the State has an absolute right to dispose of payment as it sees fit it possess

The state has an absolute right to dispose of payment

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the State has an absolute right to dispose of payment as it sees fit; it possess complete control over funds paid. The general theory to provide reparations for injury to private claimant but the State is not required to hand over reparations received to private claimant – that is a matter for Municipal Law. 32 | P a g e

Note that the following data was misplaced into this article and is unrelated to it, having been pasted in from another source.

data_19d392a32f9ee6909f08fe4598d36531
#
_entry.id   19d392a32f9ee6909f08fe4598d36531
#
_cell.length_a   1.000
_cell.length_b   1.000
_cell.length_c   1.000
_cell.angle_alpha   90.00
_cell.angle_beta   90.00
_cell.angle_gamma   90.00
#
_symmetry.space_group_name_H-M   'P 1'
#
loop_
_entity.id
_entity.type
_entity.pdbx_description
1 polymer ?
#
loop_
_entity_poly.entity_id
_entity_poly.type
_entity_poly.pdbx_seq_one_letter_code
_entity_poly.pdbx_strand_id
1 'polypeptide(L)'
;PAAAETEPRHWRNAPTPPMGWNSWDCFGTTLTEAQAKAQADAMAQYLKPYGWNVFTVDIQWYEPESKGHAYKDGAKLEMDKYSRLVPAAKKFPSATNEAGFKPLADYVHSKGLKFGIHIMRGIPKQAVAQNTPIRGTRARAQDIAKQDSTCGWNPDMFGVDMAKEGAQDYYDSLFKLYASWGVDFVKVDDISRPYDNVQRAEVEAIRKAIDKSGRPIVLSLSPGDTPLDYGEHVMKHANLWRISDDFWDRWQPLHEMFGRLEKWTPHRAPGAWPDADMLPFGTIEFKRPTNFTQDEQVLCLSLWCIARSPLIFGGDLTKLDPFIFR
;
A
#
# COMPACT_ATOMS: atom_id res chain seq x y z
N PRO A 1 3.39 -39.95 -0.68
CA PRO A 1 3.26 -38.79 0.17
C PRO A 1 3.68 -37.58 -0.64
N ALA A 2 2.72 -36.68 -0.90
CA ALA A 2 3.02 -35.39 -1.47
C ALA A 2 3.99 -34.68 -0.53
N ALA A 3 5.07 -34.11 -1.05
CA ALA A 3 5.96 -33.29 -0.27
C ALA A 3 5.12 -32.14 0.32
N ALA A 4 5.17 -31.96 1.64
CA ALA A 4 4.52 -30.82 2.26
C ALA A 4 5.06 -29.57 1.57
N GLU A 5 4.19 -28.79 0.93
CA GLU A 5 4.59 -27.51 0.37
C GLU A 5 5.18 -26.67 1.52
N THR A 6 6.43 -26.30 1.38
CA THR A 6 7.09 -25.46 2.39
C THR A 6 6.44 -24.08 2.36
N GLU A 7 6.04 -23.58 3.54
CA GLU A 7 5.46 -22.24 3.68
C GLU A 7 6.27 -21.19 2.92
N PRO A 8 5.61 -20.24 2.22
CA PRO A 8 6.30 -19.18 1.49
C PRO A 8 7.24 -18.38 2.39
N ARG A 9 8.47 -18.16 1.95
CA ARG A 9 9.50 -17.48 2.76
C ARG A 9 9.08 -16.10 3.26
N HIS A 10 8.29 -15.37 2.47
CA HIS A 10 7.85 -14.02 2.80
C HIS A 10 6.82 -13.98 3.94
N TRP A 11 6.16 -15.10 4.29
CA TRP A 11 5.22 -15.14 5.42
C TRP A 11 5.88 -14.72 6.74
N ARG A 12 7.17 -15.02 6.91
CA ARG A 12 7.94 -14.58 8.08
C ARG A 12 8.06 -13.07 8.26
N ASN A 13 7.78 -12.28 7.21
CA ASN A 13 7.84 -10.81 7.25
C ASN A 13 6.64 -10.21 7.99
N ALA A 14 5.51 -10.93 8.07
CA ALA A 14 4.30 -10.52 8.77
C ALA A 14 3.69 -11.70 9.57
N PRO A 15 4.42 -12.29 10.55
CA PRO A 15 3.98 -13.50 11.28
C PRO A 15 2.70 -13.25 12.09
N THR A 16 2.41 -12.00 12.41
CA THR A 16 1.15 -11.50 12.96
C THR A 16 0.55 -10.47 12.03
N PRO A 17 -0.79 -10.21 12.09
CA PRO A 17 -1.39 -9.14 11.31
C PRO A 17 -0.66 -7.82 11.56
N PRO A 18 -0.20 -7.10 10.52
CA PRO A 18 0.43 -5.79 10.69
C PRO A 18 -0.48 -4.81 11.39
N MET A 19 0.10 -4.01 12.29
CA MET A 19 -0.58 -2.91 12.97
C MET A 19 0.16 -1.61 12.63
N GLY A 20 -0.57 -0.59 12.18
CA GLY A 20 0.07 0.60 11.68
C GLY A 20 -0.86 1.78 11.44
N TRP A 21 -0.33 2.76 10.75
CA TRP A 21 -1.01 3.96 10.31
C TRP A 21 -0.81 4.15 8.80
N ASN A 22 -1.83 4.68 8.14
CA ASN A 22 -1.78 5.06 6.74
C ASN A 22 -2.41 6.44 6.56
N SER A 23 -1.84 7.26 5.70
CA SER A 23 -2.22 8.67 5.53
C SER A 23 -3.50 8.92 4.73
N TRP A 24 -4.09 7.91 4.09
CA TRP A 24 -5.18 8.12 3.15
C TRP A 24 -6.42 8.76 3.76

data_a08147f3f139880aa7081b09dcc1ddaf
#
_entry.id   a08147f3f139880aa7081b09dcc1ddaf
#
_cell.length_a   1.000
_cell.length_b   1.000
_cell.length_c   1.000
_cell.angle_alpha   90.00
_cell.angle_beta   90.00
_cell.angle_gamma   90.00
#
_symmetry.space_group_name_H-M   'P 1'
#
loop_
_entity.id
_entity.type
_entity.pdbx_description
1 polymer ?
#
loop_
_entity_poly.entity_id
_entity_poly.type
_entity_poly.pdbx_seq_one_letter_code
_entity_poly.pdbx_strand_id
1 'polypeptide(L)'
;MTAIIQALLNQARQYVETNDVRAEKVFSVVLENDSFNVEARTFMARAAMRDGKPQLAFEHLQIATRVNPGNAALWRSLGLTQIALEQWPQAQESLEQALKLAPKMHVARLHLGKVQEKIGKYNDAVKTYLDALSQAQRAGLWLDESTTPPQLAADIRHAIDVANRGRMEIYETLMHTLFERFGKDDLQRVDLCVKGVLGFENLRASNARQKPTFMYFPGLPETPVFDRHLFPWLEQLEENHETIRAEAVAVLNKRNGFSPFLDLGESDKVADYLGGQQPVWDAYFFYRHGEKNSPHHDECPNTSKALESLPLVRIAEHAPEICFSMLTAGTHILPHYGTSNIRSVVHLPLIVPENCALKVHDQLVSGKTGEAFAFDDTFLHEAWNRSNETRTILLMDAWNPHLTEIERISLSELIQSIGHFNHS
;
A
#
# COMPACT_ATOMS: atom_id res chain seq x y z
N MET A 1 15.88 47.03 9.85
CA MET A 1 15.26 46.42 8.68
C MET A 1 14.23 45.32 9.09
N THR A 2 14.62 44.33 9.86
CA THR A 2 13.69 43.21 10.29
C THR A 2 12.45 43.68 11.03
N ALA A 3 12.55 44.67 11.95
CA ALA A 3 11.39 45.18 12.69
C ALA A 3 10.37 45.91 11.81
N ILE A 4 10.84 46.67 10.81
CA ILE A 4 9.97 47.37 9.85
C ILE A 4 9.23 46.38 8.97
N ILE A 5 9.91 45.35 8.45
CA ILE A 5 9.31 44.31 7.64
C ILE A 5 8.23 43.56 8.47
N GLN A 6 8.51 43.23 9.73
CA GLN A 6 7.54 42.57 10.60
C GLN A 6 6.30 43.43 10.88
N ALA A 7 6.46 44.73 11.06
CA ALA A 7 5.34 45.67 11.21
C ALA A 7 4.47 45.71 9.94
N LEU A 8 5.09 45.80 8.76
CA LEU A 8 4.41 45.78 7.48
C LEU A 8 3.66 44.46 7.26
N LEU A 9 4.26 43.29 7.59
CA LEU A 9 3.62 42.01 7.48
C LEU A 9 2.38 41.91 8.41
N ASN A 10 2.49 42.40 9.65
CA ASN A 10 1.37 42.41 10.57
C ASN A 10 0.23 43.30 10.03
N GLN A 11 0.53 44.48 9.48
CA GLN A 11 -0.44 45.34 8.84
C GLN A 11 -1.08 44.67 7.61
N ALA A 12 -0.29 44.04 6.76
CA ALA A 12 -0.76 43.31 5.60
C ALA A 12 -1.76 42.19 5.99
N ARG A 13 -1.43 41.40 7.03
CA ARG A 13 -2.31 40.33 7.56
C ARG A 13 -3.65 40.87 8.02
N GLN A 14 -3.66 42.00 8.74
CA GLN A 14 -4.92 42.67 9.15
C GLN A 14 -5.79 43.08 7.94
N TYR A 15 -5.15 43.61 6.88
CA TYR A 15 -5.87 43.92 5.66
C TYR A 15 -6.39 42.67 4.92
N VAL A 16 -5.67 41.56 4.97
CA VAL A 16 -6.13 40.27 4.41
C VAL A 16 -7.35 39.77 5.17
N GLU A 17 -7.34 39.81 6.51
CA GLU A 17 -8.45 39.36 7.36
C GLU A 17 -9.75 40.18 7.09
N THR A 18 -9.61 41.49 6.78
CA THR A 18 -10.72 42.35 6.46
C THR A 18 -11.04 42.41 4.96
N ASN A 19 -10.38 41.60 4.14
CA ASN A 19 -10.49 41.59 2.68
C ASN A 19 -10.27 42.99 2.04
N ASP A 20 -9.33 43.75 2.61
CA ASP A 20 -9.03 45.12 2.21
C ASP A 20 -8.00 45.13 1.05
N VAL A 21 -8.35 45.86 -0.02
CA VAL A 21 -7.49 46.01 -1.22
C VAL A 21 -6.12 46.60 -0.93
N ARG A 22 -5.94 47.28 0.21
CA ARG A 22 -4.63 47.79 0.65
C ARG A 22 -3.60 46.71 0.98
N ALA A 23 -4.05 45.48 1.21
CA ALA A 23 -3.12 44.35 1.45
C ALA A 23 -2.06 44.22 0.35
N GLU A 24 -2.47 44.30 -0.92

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Candace Lopez Rustomjee v The Queen – R was injured in China and UK received compensation for the injuries. R was not compensated, so he brought a claim to courts. It was held that any omission on the part of the crown to distribute the compensation would be omissions of the sovereign for which she cannot be held responsible. However, under International Law and domestic practice the state should distribute the money or a portion thereof to the person injured. The Panevezys-Saldutiskis Railway Case (Estonia v. Lithuania) – In taking up a case of one of its nationals, by resorting to diplomatic action or international judicial proceedings on his behalf, a State is in reality asserting its own right to ensure in the person of its nationals respect for the rules of International Law However, a State cannot bring a claim on behalf of nationals of other states in the absence of an agreement. This is because it is the bond of nationality between the State and individual alone confers upon the State the right of diplomatic protection – it is as part of the function of diplomatic protection that the right to take up a claim and to ensure respect for rules of IL must be envisaged. Where injury was done to a national of some other state, no claim to which such injury may give rise falls within the scope of diplomatic protection which a state is entitled to espouse. Barcelona Traction Case – Should natural or legal persons on whose behalf State is acting consider that their rights are not adequately protected, they have no remedy in International Law but can resort to Municipal Law. The power of a state to bring a claim on behalf of nationals remains a discretionary power, the exercise of which is determined by political considerations unrelated to the case. Since the state‘s claim is not identical with that of the individual or corporate person whose cause is espoused, the State enjoys complete freedom of action. CAPACITY TO BRING A CLAIM: THE NATIONALITY LINK Hague Convention on Certain Questions Relating to the Conflict of Nationality Laws (1930) Article 1 Each State determines under its own law, who are its nationals. This law shall be recognised by other States in so far as it is consistent with international conventions, international custom, and the principles of law generally recognized with regard to nationality... Article 2 Any question as to whether a person possesses the nationality of a particular State shall be determined in accordance with the law of that State.
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